Last night, the New York Yankees completed a surprising comeback against the baseball team from Cleveland, winning the American League Division Series 3-2 after dropping the first two games on the road.
Cleveland, owning the best record in the American league thanks largely to a legendary 22-game winning streak, came into the series heavily favoured over the Yankees, who defeated the terrible Minnesota Twins in the wild card game to reach the ALDS. As a result, the Yankees are being heralded as this endearing, underdog, little engine that could, which is bizarre considering they own the second biggest payroll in Major League Baseball at a whopping $224 million.
The Yankees, of course, are incredibly frustrating, especially when you cheer for the Blue Jays. Growing up, I watched the Yankees pound the crap out of the Jays over and over again, rolling into seasons in which there was no prayer of taking down the Evil Empire at the top of the American League East.
They made the playoffs 13 seasons in a row between 1995 and 2007, winning the AL East 10 times and the World Series four times. They gave the East some breathing room in 2008, missing out so the Tampa Bay Rays could finally have a chance to make the playoffs, then went right back at it in 2009 and captured another World Series.
2010-2016 are sort of purgatory years for the Yankees. The team was nowhere near as dominant as they were during their hay day, as Alex Rodriguez was exiled for PED usage, Derek Jeter’s corpse dangled at short, important core members like Jorge Posada, Andy Pettitte, and Mariano Rivera retired, and some expensive free agent acquisitions didn’t pan out.
But now the Yankees are back. They’re in the American league Championship Series in a season that was supposed to be more downs than ups as they injected young talent into their roster. They’re rapidly turning into a new age version of the dominant team we loathed for the years, and they didn’t even have to go through a long, painful rebuild to get it.
That’s the most infuriating thing about the Yankees. They were so good for so long, and even when they took a step back, they weren’t even bad. Between 2010-2016, the years I suggested were purgatory, they won the division twice, made the playoffs four times, and never finished below .500.
They were solid, competitive but below their standards for a few years, and built up a farm system that consisted of Aaron Judge, Luis Severino, Gary Sanchez, Gleyber Torres, Clint Fraizer, and so on over that time. In the next couple of years, they have a bunch of money owed to CC Sabathia, Chase Headley, A-Rod, and Brian McCann coming off the shelf and a free agency class that features Bryce Harper, Manny Machado, Clayton Kershaw, and *gulp* Josh Donaldson right around the corner.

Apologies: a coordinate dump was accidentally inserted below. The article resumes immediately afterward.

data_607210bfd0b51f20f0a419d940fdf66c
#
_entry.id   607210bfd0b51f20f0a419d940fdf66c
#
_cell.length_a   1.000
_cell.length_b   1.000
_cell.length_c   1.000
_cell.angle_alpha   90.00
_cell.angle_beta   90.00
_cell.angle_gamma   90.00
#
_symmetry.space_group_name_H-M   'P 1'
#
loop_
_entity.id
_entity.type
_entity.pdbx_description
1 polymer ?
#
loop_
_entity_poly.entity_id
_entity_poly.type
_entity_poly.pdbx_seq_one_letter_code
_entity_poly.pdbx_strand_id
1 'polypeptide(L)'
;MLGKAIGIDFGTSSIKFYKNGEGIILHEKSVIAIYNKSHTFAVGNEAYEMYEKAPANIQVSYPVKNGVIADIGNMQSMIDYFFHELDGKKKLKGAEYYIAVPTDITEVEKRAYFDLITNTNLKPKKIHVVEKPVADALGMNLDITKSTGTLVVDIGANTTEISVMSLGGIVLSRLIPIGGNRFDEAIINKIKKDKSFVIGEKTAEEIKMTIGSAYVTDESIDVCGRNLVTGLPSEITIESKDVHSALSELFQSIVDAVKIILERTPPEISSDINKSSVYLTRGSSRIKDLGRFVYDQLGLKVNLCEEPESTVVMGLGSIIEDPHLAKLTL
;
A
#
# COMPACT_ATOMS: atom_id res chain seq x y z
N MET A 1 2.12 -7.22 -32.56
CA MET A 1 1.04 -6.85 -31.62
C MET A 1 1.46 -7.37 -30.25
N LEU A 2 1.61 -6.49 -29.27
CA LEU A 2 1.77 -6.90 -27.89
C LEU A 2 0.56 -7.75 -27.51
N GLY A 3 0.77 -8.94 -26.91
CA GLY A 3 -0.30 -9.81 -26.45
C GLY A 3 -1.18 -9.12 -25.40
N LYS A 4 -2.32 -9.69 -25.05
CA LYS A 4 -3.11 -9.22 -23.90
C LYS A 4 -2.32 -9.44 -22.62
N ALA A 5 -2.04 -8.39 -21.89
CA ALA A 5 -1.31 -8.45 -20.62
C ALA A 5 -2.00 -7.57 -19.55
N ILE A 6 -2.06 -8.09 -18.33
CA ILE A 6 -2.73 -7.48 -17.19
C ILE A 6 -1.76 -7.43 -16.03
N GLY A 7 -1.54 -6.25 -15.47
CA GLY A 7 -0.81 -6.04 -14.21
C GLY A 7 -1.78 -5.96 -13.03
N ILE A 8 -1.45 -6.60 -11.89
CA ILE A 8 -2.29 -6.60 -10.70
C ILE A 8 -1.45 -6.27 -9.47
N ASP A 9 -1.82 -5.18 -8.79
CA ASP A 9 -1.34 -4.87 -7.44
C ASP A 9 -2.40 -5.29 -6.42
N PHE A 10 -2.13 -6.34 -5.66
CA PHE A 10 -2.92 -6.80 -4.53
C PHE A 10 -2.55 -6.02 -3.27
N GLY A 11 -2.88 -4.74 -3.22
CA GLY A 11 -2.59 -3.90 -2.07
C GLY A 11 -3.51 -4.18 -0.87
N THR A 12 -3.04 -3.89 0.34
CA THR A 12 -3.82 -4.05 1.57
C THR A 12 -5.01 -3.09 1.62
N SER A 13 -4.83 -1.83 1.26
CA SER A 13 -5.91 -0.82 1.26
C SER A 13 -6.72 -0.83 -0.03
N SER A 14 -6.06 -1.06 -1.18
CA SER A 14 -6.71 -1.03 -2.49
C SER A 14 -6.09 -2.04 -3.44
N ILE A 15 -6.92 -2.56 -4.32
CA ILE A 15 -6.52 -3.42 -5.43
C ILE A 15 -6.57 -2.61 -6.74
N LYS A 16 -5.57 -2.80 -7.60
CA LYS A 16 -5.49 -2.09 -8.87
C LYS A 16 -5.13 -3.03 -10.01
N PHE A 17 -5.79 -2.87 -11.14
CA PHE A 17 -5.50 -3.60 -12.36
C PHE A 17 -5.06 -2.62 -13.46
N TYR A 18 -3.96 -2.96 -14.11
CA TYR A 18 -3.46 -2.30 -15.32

"The Yankees are gonna be a .500 team."— New York Yankees (@Yankees) October 12, 2017
"It's a rebuilding year."
"There's no way they overcome a 2-0 deficit."
WE'RE STILL HERE. pic.twitter.com/sjYYbs33pH
What am I getting at here? Nothing, really. Just, like, fuck the Yankees.
They enjoyed so much for so long and were supposed to fade into a period of darkness for it, because that’s how things are supposed to work. We enjoyed 2015 and 2016 after AA went all in, and as a result, the team is old and sort of bad. But the Yankees, the goddamn Evil Empire, don’t have to follow the rules. They got to be dominant for a decade-and-a-half, then they made us watch year-long Derek Jeter infomercials while they still competed for playoff spots with Carlos Beltran batting cleanup, and now they’re well on their way to being back on top.
Where was the period of darkness?! Was it CC Sabathia being meh? Was it Jacoby Ellsbury not living up to his contract? Jesus Montero? Michael Pineda? Ichiro? Vernon Wells and Lyle Overbay? It wasn’t even bad! They certainly didn’t suffer enough to warrant this impending dynasty we seem to be on course to watching.
Whatever, it is what it is. The Yankees are good and they’ll always be good. There’s nothing anybody can do about it. But for fucks sake, let’s stop pretending this 200-million-dollar juggernaut loaded with expensive veteran talent and incredible young talent acquired from an expensive bureaucratic machine is some kind of underdog story. Nope. Nope. Nope. The Yankees are, and always will be the Yankees, and they should be treated as such.